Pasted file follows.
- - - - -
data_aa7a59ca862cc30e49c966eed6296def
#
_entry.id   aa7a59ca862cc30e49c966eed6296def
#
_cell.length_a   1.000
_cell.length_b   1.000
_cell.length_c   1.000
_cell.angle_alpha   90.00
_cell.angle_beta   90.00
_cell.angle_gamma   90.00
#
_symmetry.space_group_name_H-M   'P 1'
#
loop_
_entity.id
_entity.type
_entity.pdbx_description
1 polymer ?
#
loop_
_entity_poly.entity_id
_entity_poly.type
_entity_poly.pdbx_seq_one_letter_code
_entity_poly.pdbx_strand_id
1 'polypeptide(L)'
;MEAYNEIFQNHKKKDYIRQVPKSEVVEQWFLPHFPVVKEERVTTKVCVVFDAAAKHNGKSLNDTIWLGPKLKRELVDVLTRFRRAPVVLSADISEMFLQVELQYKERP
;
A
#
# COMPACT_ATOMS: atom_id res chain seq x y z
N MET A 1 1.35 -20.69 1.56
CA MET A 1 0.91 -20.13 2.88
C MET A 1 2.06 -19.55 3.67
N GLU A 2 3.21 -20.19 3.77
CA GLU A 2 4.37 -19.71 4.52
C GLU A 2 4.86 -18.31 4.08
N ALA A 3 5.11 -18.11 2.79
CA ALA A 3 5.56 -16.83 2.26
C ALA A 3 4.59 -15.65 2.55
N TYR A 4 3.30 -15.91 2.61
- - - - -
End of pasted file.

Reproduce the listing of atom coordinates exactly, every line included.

data_aa7a59ca862cc30e49c966eed6296def
#
_entry.id   aa7a59ca862cc30e49c966eed6296def
#
_cell.length_a   1.000
_cell.length_b   1.000
_cell.length_c   1.000
_cell.angle_alpha   90.00
_cell.angle_beta   90.00
_cell.angle_gamma   90.00
#
_symmetry.space_group_name_H-M   'P 1'
#
loop_
_entity.id
_entity.type
_entity.pdbx_description
1 polymer ?
#
loop_
_entity_poly.entity_id
_entity_poly.type
_entity_poly.pdbx_seq_one_letter_code
_entity_poly.pdbx_strand_id
1 'polypeptide(L)'
;MEAYNEIFQNHKKKDYIRQVPKSEVVEQWFLPHFPVVKEERVTTKVCVVFDAAAKHNGKSLNDTIWLGPKLKRELVDVLTRFRRAPVVLSADISEMFLQVELQYKERP
;
A
#
# COMPACT_ATOMS: atom_id res chain seq x y z
N MET A 1 1.35 -20.69 1.56
CA MET A 1 0.91 -20.13 2.88
C MET A 1 2.06 -19.55 3.67
N GLU A 2 3.21 -20.19 3.77
CA GLU A 2 4.37 -19.71 4.52
C GLU A 2 4.86 -18.31 4.08
N ALA A 3 5.11 -18.11 2.79
CA ALA A 3 5.56 -16.83 2.26
C ALA A 3 4.59 -15.65 2.55
N TYR A 4 3.30 -15.91 2.61